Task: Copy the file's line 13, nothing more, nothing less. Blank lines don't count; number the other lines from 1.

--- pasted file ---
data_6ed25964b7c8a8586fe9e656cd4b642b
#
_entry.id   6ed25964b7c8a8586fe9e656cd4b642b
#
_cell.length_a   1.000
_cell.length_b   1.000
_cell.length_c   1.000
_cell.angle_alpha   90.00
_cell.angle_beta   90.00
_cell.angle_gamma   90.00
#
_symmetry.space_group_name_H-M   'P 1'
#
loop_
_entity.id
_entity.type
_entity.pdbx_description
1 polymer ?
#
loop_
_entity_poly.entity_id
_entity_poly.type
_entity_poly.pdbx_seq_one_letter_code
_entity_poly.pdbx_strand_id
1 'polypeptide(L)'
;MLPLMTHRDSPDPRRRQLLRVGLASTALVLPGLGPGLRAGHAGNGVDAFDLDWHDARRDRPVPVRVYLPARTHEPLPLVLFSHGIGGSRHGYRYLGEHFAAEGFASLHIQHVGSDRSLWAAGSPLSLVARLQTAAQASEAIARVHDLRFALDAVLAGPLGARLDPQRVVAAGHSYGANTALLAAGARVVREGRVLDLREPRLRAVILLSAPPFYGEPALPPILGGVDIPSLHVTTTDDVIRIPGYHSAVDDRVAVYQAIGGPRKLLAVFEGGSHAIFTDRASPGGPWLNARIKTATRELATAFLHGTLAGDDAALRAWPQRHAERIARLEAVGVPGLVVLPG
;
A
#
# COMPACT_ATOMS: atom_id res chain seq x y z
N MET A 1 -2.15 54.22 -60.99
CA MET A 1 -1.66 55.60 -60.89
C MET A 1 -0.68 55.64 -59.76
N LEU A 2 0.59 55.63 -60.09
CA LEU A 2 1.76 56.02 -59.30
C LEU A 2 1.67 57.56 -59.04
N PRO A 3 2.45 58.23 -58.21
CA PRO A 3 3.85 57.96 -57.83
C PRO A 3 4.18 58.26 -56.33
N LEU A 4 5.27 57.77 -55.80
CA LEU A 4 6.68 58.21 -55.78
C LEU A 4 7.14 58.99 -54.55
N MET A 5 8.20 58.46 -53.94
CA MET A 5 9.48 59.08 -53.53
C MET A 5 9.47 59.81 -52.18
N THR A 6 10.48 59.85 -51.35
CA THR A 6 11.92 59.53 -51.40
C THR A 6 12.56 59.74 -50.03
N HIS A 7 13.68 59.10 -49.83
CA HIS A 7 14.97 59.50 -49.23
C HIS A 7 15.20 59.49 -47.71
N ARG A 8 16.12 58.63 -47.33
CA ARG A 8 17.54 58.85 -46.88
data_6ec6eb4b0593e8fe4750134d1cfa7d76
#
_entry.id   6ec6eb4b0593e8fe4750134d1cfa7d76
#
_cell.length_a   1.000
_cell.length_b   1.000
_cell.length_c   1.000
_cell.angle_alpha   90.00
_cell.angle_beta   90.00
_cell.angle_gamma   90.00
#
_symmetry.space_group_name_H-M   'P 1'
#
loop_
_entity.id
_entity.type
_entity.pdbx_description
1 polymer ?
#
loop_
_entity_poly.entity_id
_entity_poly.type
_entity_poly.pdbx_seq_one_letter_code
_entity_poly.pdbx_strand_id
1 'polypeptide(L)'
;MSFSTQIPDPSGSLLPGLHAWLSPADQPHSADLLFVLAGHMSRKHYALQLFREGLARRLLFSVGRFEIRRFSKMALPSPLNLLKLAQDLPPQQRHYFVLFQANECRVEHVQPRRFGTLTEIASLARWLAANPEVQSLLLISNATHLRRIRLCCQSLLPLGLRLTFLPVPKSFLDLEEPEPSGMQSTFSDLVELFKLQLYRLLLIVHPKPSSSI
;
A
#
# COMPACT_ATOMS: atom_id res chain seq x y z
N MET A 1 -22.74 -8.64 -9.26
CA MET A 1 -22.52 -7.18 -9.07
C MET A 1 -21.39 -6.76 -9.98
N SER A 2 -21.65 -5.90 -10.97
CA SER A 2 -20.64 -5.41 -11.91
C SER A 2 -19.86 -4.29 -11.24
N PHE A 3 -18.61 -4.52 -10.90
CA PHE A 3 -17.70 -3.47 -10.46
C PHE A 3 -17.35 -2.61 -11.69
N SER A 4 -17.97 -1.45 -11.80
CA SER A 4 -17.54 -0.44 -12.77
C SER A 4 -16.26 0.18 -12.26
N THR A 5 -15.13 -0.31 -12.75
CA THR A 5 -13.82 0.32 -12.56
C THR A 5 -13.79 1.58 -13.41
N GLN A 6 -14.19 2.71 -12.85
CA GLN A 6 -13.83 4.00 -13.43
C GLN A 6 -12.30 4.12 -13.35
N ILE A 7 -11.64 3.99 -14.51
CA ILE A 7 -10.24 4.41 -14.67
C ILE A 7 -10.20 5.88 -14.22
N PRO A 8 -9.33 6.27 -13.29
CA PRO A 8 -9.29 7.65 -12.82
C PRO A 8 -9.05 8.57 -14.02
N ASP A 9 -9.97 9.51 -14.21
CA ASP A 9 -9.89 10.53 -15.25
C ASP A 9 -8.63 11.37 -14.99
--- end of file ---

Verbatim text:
#